Episodes: Friday mailbag (April 21)


I'm back! But I'm also really sleepy, due to the after-effects of jet lag, and a cold Libby and I seem to have picked up in our travels. So this might not be as thorough as you're expecting! Regardless...

Charles writes:

You write a lot of great stuff in your newsletter. How do you decide what lives on here and what goes to Vox? Does Vox not care that you're giving away good content for free? Is there ever any pressure from Vox to host your TinyLetter on a Vox blog or something so you get more clicks?


This is kind of interesting because I've never once gotten pushback from any of my editors or the senior management at Vox about this newsletter. Some of that is probably because I try very judiciously to make sure that nothing I write about here couldn't better serve my employer. There have been a couple of newsletters that I later thought, "Oh, that might have been a good Vox post." But I think I'm pretty good at finding the line.

Episodes has evolved, more and more, to be a place for flights of fancy, first-person musings, writing advice, and criticism of things so limited in their appeal that it's just as well to write about them here as it would be on Vox. I started the newsletter because I would find myself posting these long, long musings on Facebook, and this just seemed like a better outlet for those musings than anything else.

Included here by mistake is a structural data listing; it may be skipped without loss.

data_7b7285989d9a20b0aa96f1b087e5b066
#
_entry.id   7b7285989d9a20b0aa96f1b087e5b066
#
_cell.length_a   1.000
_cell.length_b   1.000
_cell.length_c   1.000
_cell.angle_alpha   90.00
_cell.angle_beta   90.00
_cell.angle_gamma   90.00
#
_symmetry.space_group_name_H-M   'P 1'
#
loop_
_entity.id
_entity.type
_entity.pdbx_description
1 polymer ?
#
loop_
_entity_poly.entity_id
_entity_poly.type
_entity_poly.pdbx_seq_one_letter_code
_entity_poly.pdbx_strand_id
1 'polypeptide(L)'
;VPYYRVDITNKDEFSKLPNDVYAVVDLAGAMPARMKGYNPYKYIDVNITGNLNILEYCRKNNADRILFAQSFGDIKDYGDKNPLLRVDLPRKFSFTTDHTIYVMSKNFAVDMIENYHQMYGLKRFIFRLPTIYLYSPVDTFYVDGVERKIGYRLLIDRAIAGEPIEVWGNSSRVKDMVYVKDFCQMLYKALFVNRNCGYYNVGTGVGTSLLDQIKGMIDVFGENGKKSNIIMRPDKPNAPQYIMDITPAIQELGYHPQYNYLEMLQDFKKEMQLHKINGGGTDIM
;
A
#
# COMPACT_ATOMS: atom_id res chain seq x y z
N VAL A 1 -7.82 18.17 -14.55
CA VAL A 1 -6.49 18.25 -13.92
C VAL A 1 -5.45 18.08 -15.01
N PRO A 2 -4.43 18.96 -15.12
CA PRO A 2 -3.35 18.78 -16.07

The voice of Vox is a little less goofy than the voice of The A.V. Club, so Episodes has become a real outlet for a lot of my sillier ideas, or for the first-person takes that don't fit easily at Vox any more. We obviously have room for both at Vox sometimes, but the kind of freewheeling playground that TV Club always was just doesn't really exist at Vox. So this is a good way to burn off those creative energies, though as I've been working more and more on some creative projects, Episodes has become harder to find time for.